A week before Thanksgiving I stood and chatted with someone I know only a little. We were talking about the upcoming holiday and she gave voice to a certain hesitancy. I should have been ____ she said. I should have been _____ by this time. I won’t say what it was because it feels too personal (and not mine) to reveal, but God, it stuck with me.
All of us with these invisible shoulds that we carry.
I hid in the bathroom twice on Thanksgiving Day, the weight of my own shoulds heavy and present.
Sometimes things are such that I feel like I can see the life I want, but I’m standing behind a glass window, my fingers pressed up against it, watching other people live that life.
Today in my email to Laura I wrote, “How does a person have faith in the face of so much...history? I suppose that’s the point--it’s a practice, an attempt. It’s the pursuit of a belief when so much seems to contradict it. This is all an attempt, and that’s okay. To act as if, even in the face of disbelief.”
The route I take to work is such that I walk east on 53rd for a stretch and often I see the same man walk his little girl from the lobby of their building to a bus just outside. He is slightly older than I imagine most fathers of ten-year-olds to be, and it seems as though she has different challenges than most children, but I am always--without fail--struck by their joy, by the levity with which they carry their load.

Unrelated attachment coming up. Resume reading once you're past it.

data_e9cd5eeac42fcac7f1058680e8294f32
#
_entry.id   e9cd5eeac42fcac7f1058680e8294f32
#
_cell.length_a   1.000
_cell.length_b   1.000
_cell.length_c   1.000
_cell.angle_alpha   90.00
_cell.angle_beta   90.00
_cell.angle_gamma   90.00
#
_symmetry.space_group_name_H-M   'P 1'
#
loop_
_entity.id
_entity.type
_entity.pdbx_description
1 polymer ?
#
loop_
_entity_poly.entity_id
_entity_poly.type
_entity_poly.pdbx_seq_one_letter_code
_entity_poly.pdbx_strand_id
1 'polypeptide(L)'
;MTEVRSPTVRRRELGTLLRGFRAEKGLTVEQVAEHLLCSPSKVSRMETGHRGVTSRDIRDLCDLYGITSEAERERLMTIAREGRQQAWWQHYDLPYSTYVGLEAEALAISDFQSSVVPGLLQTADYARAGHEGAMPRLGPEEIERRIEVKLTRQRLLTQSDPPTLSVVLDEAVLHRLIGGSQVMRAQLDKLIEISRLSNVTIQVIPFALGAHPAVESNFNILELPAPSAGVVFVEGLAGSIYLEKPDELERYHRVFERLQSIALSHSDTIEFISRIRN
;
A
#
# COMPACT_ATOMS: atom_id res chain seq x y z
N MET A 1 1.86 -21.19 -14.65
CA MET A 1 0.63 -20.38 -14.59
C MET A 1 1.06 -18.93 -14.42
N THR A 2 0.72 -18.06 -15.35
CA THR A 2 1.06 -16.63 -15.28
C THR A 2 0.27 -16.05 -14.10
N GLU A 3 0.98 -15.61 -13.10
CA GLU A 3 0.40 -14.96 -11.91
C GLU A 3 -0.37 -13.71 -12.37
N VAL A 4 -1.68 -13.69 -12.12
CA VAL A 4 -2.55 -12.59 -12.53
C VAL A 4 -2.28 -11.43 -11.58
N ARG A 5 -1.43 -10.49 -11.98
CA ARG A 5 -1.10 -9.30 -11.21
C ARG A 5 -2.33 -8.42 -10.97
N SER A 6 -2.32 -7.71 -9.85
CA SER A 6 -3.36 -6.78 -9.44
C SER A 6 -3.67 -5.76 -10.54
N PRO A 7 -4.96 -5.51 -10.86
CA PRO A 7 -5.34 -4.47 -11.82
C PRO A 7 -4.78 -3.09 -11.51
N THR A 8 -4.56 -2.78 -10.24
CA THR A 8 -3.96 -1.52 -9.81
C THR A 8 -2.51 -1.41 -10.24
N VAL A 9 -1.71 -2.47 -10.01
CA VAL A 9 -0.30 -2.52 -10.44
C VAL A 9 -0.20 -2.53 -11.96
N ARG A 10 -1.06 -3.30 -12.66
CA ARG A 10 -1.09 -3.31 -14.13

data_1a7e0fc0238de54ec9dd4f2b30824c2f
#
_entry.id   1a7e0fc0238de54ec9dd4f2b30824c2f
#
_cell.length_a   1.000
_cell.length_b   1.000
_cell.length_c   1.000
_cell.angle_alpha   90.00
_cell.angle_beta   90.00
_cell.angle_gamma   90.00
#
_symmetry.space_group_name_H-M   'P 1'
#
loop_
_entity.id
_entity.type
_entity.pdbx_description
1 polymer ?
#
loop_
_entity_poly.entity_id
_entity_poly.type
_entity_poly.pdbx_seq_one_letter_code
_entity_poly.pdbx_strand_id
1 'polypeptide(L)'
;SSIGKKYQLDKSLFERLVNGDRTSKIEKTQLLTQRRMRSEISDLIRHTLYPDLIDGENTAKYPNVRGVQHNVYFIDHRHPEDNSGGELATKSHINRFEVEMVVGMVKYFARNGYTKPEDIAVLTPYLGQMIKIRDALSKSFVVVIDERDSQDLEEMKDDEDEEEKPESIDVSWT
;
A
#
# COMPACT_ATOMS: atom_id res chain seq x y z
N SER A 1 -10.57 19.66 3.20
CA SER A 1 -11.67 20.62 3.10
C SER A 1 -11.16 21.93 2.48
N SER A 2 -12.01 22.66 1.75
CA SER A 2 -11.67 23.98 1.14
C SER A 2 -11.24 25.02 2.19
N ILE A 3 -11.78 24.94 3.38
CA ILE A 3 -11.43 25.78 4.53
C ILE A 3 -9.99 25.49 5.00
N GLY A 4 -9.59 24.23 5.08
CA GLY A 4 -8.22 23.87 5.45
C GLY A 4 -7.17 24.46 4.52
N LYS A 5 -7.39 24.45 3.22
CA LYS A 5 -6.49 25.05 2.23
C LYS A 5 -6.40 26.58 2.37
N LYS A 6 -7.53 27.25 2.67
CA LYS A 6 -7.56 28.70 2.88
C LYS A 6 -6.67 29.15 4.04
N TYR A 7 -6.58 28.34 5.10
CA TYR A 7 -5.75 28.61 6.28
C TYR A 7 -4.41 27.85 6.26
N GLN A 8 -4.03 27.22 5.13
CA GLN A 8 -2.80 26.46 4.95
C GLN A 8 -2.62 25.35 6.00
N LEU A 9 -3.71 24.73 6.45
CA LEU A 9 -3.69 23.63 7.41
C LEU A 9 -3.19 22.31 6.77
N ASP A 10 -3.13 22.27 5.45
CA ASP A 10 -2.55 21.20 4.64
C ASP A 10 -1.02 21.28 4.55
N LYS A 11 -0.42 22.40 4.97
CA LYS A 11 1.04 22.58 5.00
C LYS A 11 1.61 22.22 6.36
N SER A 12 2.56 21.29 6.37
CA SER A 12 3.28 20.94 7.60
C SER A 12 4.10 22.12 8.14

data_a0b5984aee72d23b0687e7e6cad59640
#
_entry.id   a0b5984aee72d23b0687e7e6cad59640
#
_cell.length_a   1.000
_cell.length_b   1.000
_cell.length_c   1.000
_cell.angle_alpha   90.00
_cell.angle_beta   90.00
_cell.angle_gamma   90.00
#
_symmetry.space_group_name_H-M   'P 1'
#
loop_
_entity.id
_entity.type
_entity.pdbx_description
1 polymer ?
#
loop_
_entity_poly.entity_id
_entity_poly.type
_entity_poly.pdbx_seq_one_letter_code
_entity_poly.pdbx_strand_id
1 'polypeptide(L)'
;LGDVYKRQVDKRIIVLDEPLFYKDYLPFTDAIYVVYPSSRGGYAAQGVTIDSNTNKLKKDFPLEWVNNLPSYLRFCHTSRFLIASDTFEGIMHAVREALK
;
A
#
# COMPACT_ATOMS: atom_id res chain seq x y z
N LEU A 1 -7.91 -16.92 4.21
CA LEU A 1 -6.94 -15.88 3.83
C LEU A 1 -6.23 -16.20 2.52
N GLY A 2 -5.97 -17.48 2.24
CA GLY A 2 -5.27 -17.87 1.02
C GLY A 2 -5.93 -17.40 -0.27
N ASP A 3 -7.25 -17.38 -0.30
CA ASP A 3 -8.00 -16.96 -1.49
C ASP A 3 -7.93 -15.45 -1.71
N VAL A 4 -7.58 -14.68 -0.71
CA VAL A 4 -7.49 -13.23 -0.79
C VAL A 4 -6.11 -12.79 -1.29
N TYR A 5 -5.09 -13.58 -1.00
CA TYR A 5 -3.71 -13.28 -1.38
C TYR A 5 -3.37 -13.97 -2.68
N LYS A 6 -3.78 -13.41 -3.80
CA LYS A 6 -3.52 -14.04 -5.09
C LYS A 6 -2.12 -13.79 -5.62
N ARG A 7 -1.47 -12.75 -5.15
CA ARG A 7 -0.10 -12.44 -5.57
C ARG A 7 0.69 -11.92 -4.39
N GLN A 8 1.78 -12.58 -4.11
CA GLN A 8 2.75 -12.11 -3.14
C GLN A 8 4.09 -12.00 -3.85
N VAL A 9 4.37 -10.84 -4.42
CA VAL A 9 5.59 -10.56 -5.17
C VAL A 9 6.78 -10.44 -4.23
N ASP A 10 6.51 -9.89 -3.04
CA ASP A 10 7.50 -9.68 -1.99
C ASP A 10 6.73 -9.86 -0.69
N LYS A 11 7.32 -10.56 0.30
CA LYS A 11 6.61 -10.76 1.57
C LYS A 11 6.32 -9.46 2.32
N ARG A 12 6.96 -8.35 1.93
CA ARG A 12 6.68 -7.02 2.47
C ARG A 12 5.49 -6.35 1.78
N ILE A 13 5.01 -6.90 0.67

I seem them and my heart breaks open and I think, Lighter, Meg. Lighter.
Just before turning 30 I wrote the following: This is not the life I chose for myself. This is not the life I imagined or planned or dreamt of. But it's the life I have.
I got an email from someone saying they’d hoped I’d written that line by mistake because so much of what I write here has to do with choosing life. And I wrote back that I think those are two different things. I never heard back. I couldn’t have predicted this life at eight or eighteen or even twenty-six and I will not berate myself for a lack of prophecy. Life is often one blind-curve after another and that is beautiful and exciting and also just how it goes. This is not the life I chose for myself, no. But this is a life built on choices I’ve made and sheer dumb luck and quite a lot of things not-working-out. It is a lucky life. But that doesn’t mean I don’t still feel the weight of the-shoulds-that-will-never-be. And yet I wouldn’t change a thing. Because, well...faith.